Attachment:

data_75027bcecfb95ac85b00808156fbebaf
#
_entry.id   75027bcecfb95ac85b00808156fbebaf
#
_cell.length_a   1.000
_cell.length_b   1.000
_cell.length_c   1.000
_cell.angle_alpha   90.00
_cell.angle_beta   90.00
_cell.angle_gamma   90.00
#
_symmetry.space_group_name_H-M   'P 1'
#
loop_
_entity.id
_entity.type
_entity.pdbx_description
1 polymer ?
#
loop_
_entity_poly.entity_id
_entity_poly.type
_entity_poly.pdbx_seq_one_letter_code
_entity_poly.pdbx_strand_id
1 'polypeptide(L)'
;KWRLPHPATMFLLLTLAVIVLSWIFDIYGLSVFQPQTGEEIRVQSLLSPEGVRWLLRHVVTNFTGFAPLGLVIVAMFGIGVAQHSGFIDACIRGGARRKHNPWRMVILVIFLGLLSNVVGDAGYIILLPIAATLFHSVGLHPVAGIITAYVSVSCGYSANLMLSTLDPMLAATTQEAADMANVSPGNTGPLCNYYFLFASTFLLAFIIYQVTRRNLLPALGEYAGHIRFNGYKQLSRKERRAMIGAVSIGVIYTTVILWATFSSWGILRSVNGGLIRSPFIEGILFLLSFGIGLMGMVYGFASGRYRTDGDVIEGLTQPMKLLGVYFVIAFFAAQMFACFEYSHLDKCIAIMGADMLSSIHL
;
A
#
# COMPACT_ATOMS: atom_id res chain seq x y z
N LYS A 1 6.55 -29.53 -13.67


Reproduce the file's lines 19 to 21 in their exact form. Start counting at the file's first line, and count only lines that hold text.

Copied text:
#
loop_
_entity_poly.entity_id